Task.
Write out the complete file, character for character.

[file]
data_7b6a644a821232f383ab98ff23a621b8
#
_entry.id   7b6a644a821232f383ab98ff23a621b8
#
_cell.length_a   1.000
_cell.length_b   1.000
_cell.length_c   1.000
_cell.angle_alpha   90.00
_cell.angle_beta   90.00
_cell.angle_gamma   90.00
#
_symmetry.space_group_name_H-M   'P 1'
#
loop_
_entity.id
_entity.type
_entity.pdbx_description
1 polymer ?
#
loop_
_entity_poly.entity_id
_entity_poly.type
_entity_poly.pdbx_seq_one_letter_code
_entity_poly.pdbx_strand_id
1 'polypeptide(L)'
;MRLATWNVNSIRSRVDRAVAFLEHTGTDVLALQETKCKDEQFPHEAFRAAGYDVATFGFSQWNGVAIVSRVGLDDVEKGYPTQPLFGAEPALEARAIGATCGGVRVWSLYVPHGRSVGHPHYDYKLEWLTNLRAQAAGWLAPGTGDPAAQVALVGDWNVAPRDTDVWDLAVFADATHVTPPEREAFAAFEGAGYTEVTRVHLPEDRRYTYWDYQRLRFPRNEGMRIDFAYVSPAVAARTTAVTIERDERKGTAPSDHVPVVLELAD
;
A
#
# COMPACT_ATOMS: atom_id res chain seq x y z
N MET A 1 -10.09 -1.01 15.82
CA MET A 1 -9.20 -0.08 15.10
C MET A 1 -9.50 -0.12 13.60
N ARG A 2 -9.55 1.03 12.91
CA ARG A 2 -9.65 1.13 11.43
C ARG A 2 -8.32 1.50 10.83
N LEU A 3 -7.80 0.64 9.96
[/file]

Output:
data_7b6a644a821232f383ab98ff23a621b8
#
_entry.id   7b6a644a821232f383ab98ff23a621b8
#
_cell.length_a   1.000
_cell.length_b   1.000
_cell.length_c   1.000
_cell.angle_alpha   90.00
_cell.angle_beta   90.00
_cell.angle_gamma   90.00
#
_symmetry.space_group_name_H-M   'P 1'
#
loop_
_entity.id
_entity.type
_entity.pdbx_description
1 polymer ?
#
loop_
_entity_poly.entity_id
_entity_poly.type
_entity_poly.pdbx_seq_one_letter_code
_entity_poly.pdbx_strand_id
1 'polypeptide(L)'
;MRLATWNVNSIRSRVDRAVAFLEHTGTDVLALQETKCKDEQFPHEAFRAAGYDVATFGFSQWNGVAIVSRVGLDDVEKGYPTQPLFGAEPALEARAIGATCGGVRVWSLYVPHGRSVGHPHYDYKLEWLTNLRAQAAGWLAPGTGDPAAQVALVGDWNVAPRDTDVWDLAVFADATHVTPPEREAFAAFEGAGYTEVTRVHLPEDRRYTYWDYQRLRFPRNEGMRIDFAYVSPAVAARTTAVTIERDERKGTAPSDHVPVVLELAD
;
A
#
# COMPACT_ATOMS: atom_id res chain seq x y z
N MET A 1 -10.09 -1.01 15.82
CA MET A 1 -9.20 -0.08 15.10
C MET A 1 -9.50 -0.12 13.60
N ARG A 2 -9.55 1.03 12.91
CA ARG A 2 -9.65 1.13 11.43
C ARG A 2 -8.32 1.50 10.83
N LEU A 3 -7.80 0.64 9.96